The Fillmore West run from April 9-12 is famous as the run where the Miles Davis band opened for the Dead. I've talked about that elsewhere (mainly in the "Dead and Jazz" post), but will focus just on the Dead's music here. Sadly, we only have about half of the music they played. David Lemieux notes, "Most of the tapes from this run are missing from the vault....there are only about six total reels from the four nights."
Fortunately audience tapers showed up on two of those nights, but their efforts were not enough - the 10th and 11th have pretty much vanished.
From the first night we have a booming, muddy, wobbly, but fairly listenable audience tape, taped by Harry Ely - stopping the tape between songs, but capturing the whole show. There's also a partial SBD of the first 45 minutes, picking up at the start of Me & My Uncle and ending at the end of Uncle John's. (So we have to turn to the AUD for the whole second electric set, though it's rather hard to enjoy.)
The Dead are the last band you'd think of to play James Brown funk, but here they are playing their first It's A Man's World. (Garcia and Lesh had played Brown's song on their April '67 guest-DJ radio show, so obviously it stuck with them. Perhaps coincidentally, Miles Davis was also a James Brown admirer, looking to put more Brown-style funk into his own music.) Garcia doesn't solo much in this first version - they mostly stick to the rhythm, still ironing out their arrangement. They'd play it at every Dead show this month, and it would get better each time (but would soon be phased out).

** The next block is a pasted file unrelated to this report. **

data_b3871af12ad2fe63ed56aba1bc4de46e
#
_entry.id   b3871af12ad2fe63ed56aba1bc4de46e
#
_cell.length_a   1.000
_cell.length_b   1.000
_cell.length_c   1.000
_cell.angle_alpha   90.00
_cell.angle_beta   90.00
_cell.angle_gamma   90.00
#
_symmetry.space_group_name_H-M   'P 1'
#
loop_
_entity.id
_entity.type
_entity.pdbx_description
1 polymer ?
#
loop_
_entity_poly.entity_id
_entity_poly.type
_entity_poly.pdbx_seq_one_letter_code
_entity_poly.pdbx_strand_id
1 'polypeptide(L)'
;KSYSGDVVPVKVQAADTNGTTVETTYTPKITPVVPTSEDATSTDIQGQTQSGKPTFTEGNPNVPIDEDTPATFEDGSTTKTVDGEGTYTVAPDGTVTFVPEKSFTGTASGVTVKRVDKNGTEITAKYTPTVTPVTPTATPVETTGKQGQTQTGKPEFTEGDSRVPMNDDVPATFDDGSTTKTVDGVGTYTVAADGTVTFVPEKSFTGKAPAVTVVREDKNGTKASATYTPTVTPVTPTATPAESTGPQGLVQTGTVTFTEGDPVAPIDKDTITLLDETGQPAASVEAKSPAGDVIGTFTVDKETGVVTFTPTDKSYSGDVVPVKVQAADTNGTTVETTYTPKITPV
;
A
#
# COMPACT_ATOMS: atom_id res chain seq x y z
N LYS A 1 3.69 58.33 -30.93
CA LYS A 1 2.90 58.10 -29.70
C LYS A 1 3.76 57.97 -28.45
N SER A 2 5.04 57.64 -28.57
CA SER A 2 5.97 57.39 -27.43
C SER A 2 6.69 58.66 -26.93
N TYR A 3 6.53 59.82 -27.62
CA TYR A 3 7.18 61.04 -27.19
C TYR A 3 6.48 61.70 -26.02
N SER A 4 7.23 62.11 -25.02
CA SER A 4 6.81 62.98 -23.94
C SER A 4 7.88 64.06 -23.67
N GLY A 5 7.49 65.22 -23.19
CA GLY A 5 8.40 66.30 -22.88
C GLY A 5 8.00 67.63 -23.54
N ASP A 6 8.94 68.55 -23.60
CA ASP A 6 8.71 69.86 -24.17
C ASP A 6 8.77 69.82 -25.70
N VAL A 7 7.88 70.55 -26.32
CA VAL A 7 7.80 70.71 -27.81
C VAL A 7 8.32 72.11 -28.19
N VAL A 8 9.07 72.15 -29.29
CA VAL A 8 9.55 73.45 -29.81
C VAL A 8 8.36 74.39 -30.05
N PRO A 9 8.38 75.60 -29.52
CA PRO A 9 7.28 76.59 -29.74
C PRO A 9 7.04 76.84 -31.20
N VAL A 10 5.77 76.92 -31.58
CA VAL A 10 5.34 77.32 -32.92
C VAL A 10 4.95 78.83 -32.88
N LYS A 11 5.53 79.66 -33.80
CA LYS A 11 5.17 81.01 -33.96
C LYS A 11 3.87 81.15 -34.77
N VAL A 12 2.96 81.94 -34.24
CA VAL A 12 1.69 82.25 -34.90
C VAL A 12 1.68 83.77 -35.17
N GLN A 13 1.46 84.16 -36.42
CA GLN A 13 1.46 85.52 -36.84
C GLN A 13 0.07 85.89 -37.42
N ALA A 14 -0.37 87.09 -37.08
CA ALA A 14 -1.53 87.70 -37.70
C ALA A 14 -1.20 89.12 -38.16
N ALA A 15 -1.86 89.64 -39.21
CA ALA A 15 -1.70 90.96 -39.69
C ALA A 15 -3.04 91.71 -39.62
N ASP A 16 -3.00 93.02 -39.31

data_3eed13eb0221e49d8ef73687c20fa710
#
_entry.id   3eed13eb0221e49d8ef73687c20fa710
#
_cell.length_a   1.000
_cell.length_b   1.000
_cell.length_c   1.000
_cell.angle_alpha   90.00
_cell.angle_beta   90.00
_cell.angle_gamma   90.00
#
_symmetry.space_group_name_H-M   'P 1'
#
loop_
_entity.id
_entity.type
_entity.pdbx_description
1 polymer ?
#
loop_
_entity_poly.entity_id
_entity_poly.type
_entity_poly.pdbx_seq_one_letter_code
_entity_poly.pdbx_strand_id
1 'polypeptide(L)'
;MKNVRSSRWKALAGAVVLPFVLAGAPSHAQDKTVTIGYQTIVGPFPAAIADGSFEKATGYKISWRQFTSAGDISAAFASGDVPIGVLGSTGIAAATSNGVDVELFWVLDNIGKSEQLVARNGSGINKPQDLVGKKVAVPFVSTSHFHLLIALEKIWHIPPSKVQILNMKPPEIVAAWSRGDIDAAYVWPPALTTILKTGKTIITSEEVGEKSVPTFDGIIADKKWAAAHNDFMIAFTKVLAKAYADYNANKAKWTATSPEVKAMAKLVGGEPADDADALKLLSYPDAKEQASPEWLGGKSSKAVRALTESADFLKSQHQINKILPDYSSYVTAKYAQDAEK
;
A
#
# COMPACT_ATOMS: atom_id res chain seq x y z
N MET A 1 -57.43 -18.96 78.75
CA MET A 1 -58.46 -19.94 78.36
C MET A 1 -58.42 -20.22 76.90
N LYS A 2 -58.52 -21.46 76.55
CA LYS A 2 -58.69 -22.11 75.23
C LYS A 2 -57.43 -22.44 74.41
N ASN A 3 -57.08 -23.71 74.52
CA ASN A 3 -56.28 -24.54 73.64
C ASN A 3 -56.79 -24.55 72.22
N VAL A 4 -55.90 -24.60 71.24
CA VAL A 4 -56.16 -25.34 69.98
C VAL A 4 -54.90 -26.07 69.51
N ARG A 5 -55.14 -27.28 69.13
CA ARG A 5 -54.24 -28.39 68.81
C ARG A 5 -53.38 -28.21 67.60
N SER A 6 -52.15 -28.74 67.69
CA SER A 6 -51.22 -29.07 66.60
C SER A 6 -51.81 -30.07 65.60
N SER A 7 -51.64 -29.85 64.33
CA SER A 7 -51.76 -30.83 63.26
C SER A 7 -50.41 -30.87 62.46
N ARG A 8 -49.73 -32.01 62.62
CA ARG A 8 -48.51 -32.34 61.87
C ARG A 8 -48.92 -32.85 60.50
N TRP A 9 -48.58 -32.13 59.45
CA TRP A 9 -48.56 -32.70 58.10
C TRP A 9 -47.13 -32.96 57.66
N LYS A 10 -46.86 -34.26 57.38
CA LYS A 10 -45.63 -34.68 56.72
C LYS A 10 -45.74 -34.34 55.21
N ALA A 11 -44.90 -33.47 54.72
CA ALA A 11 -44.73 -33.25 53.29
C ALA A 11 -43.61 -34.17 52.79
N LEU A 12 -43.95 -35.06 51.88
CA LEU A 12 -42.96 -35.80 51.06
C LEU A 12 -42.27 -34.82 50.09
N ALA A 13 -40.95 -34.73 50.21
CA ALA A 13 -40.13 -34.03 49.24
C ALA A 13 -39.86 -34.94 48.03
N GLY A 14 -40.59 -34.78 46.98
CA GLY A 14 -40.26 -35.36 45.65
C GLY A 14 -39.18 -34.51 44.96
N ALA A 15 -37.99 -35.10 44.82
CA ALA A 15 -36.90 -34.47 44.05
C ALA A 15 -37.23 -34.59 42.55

Afterwards, Weir says, "We're gonna take you from all this sweat and steam and uproar and tumult, and we're gonna break out our acoustic guitars and regale you with some wooden music." The acoustic set again has light drums and very quiet bass - and it's all Garcia songs again. Candyman is a bit more worked-out, they've now added harmonies to the wordless verse. Uncle John's Band has bongo percussion (instead of straight drums as on 4/3), which gives it a more interesting latin feel.